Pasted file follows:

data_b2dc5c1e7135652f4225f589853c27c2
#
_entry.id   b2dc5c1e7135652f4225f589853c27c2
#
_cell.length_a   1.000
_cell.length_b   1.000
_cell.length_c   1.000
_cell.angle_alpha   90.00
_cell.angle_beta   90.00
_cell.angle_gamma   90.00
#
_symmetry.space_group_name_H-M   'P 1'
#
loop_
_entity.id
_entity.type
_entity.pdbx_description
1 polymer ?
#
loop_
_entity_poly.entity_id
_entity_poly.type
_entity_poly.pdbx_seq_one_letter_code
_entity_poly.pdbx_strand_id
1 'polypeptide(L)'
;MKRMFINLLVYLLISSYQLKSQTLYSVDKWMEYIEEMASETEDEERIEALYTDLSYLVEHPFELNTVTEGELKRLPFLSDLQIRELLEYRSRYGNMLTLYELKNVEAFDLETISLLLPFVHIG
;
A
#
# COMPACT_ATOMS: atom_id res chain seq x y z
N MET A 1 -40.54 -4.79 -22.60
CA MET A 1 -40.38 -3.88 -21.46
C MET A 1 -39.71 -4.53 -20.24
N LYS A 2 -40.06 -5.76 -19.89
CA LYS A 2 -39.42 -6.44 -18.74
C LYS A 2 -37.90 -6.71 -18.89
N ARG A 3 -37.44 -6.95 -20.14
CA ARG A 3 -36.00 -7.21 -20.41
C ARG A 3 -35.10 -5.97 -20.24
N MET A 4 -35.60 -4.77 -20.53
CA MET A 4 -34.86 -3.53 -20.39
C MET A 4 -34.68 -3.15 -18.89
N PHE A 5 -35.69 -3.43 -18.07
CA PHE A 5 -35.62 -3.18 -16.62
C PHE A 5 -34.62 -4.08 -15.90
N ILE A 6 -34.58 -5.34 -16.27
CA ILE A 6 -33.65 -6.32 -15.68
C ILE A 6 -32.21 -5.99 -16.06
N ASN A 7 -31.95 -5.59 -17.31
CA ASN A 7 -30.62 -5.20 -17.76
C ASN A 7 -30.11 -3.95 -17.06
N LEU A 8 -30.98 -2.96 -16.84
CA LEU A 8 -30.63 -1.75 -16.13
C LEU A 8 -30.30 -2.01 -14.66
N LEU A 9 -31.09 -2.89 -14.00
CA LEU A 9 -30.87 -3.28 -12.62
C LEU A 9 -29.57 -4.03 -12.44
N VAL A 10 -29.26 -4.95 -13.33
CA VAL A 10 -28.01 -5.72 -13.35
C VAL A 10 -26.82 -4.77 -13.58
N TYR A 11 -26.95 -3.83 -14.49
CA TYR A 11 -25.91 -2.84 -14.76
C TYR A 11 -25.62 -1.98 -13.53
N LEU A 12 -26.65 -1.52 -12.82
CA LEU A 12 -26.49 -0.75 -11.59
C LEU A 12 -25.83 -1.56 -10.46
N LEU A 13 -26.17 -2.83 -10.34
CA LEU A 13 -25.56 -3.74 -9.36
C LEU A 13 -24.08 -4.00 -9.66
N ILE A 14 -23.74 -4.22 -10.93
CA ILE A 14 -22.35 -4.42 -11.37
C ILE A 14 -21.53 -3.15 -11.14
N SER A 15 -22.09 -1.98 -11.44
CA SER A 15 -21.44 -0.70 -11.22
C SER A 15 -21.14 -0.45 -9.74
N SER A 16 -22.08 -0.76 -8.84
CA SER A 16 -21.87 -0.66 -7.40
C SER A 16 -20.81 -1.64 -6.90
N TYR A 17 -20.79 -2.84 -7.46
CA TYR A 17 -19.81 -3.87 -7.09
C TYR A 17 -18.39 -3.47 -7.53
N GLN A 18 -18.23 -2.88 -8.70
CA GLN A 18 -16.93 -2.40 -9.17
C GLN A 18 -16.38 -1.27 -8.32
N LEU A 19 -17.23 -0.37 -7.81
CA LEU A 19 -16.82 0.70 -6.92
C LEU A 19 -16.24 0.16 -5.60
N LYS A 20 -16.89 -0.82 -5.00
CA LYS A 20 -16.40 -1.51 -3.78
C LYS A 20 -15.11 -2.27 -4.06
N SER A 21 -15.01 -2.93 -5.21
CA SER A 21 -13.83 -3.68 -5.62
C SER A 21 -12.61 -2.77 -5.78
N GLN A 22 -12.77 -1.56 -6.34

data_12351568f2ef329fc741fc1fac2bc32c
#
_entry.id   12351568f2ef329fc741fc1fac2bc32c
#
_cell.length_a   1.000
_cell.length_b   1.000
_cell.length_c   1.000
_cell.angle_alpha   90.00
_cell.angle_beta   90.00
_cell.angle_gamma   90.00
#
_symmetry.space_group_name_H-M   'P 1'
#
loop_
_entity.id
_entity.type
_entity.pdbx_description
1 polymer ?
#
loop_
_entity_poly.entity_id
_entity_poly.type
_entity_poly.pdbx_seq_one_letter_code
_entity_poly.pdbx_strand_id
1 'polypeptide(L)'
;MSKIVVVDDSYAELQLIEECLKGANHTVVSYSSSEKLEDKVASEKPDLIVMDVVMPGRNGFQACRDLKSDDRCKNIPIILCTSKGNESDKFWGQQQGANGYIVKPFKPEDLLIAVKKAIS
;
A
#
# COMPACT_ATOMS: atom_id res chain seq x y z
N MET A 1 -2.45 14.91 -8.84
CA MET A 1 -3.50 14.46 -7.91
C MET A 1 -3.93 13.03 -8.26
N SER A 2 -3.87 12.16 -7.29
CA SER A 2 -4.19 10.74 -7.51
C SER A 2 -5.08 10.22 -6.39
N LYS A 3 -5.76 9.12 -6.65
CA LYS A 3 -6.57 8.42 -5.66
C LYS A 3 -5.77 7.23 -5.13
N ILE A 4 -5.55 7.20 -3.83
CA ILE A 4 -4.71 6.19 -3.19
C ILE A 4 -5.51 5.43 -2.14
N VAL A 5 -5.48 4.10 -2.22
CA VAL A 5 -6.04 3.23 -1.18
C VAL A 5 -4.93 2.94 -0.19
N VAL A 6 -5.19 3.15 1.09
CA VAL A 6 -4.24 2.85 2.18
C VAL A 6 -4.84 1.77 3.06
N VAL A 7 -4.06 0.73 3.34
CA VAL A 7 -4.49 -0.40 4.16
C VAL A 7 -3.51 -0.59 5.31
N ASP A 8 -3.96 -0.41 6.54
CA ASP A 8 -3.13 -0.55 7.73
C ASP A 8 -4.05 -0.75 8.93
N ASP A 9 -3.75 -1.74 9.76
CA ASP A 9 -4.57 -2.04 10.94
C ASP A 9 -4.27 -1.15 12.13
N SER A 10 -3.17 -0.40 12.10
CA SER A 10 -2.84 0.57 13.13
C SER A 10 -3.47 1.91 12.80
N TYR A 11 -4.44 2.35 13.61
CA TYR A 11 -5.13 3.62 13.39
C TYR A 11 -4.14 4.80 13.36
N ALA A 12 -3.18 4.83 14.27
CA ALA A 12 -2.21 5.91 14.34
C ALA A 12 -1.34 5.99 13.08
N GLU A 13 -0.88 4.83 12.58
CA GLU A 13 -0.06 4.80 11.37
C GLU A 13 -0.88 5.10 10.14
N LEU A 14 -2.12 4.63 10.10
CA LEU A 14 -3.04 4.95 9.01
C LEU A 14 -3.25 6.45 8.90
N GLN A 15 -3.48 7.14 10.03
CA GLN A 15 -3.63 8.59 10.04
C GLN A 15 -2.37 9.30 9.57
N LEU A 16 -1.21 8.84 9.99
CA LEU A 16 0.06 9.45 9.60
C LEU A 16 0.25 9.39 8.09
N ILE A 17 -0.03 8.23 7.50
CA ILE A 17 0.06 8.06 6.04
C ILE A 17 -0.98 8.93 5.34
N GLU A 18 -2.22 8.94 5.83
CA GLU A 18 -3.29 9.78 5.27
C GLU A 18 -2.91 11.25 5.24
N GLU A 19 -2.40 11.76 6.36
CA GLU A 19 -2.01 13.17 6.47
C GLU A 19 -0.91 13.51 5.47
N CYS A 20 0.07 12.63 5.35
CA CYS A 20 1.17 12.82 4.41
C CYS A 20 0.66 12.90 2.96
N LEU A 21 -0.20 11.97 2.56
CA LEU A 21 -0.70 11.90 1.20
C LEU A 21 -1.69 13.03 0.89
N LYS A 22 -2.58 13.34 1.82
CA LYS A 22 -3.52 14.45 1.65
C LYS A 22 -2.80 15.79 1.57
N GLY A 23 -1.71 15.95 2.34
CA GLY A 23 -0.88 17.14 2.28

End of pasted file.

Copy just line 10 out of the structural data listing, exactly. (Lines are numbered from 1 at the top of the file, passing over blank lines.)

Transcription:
_cell.angle_gamma   90.00